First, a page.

Americans say president impacts job creation
By Amanda McGrory
Of Americans with incomes of at least $50,000, 63 percent say the president largely impacts job creation, according to a recent Korn/Ferry poll.
The poll also finds that 45 percent of respondents say the government has invested in job-creating technologies, and 55 percent of respondents are confident in the president, Congress and the Federal Reserve’s ability to work together to create jobs.
"This report reveals that U.S. workers believe that the government has the power to stimulate jobs,” says Gary Burnison, CEO of Korn/Ferry International. “The fact that respondents feel the president alone can create more jobs than the combination of the Congress, Fed and president may be a reflection of the current discord in Washington."
Another 64 percent of respondents agree that government spending is an adequate solution to stimulating jobs. Of the top industries to stimulate jobs are sustainable energy solutions at 28 percent, information technology at 23 percent and infrastructure for the country at 22 percent.
More than 70 percent of respondents do not agree that U.S. CEOs work hard enough or are motivated to create U.S.-based jobs, and respondents are divided regarding whether CEOs would invest tax savings into hiring.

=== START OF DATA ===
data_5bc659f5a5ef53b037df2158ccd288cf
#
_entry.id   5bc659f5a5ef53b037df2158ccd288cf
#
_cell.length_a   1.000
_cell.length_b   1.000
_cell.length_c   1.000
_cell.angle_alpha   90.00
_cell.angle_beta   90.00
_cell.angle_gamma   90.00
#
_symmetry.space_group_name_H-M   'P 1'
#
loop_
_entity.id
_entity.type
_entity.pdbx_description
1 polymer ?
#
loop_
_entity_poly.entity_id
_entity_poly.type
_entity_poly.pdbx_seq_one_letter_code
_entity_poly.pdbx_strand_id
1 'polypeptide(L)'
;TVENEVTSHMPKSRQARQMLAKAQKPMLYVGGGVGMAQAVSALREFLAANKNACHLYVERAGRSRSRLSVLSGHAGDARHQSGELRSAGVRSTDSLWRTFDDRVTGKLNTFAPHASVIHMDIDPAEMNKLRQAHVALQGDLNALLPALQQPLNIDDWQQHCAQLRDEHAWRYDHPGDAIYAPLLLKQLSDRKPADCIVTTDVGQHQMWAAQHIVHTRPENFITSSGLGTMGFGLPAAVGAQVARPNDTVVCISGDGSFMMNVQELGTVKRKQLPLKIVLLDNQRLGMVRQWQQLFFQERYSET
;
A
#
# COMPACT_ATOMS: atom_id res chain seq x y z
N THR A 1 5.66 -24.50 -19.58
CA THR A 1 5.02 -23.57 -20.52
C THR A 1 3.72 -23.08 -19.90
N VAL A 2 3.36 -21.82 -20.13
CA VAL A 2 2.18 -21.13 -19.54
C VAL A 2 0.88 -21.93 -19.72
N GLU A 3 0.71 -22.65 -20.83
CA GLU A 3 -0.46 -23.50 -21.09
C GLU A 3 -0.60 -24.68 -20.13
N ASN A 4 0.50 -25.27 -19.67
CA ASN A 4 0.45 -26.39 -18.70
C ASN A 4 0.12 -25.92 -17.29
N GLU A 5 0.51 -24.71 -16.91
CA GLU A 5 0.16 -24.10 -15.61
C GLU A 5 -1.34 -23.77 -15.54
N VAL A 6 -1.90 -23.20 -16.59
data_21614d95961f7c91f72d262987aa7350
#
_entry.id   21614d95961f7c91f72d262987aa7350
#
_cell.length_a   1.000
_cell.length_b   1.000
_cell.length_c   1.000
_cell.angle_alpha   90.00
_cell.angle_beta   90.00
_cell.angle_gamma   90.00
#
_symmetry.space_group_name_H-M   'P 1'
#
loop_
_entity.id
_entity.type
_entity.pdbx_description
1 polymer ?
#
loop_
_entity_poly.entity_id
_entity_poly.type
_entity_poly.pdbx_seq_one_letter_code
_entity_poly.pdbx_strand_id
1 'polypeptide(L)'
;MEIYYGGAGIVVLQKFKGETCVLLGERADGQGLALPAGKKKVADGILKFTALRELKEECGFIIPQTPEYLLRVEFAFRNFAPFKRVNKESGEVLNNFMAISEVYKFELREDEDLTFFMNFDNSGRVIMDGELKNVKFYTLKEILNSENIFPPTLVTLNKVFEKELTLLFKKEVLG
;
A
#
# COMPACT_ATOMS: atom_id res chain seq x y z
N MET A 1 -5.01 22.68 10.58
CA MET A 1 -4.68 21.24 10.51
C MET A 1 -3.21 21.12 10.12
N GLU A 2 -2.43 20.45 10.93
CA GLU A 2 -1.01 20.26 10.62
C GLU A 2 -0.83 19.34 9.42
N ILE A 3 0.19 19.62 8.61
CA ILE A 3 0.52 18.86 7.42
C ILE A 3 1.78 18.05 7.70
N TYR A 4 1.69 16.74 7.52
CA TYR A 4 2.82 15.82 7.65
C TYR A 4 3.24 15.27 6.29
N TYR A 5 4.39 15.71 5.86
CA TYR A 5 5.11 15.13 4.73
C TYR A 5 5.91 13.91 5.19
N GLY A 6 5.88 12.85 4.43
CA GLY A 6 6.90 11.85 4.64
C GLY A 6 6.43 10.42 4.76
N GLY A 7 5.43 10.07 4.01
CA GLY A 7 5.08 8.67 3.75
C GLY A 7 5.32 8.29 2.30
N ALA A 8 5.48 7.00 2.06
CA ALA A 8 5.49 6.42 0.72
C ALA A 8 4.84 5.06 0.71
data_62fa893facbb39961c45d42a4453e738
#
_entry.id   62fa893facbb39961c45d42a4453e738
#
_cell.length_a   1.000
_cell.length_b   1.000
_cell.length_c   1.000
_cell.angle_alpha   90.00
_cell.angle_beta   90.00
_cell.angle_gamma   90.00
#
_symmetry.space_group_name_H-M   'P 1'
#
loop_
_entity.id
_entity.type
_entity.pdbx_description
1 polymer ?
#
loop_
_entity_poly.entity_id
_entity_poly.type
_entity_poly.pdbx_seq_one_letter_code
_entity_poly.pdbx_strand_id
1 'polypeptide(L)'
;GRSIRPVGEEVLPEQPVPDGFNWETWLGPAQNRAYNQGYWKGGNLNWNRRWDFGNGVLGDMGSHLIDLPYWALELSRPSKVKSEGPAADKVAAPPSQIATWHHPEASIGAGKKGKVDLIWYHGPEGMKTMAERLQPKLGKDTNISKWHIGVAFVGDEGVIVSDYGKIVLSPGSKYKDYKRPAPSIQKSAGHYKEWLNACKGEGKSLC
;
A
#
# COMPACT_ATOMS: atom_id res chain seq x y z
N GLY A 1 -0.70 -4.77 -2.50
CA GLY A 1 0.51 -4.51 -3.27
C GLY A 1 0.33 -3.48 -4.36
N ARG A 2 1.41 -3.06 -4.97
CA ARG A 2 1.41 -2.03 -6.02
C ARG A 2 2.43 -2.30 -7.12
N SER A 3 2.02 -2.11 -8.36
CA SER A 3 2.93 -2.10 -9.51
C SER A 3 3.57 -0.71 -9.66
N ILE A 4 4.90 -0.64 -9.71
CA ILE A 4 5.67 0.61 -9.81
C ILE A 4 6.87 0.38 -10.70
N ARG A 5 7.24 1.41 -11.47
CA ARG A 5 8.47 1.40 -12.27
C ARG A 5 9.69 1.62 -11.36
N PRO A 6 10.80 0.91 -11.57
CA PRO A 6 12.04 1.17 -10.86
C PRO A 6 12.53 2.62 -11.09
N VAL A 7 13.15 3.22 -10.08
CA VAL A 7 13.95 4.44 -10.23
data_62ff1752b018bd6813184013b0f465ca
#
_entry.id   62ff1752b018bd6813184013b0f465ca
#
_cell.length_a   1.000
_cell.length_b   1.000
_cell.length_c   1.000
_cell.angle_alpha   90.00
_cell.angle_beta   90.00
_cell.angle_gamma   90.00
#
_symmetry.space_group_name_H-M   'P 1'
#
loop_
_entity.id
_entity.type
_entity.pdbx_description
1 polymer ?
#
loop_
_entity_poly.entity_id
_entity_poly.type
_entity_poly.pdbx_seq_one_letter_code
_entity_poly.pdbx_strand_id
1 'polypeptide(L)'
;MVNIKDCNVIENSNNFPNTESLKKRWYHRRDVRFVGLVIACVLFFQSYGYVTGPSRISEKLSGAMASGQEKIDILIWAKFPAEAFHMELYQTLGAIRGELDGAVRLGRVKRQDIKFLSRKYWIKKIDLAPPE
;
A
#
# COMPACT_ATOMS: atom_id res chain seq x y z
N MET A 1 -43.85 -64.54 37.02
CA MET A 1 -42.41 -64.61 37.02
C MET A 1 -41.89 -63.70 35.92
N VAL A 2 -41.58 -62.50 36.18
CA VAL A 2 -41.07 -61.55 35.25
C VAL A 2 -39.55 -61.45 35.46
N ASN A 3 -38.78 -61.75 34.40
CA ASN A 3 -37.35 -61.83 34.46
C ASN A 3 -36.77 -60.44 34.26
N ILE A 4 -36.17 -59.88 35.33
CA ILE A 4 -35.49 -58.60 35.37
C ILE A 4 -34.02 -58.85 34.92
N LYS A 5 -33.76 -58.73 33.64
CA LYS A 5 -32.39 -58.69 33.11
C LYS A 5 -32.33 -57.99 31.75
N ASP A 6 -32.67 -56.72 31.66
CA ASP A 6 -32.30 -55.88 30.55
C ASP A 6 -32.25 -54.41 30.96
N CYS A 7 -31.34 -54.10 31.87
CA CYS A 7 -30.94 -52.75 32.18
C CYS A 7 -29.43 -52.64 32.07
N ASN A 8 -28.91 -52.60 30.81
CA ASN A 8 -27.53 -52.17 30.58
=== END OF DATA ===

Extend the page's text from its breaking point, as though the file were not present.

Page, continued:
"While respondents do not think that CEOs are necessarily incentivized and motivated to hire Americans, in reality we know that a CEO must first meet the demands of shareholders and view the globe as their hiring marketplace,” Burnison says. “Today's CEOs are borderless. First and foremost, they are focused on P&L performance and identifying talent that will drive growth, regardless of regions or lines on the map."
Burnison also notes that today’s European capital market uncertainty reduces hiring in the United States as well as globally.
"Companies forecast demand for goods and services,” Burnison. “Obviously with the highest unemployment ever in Europe, it reduces consumer demand. Lower demand makes CEOs less willing to invest in hiring as they are uncertain of a payback."
Originally published on BenefitsPro.com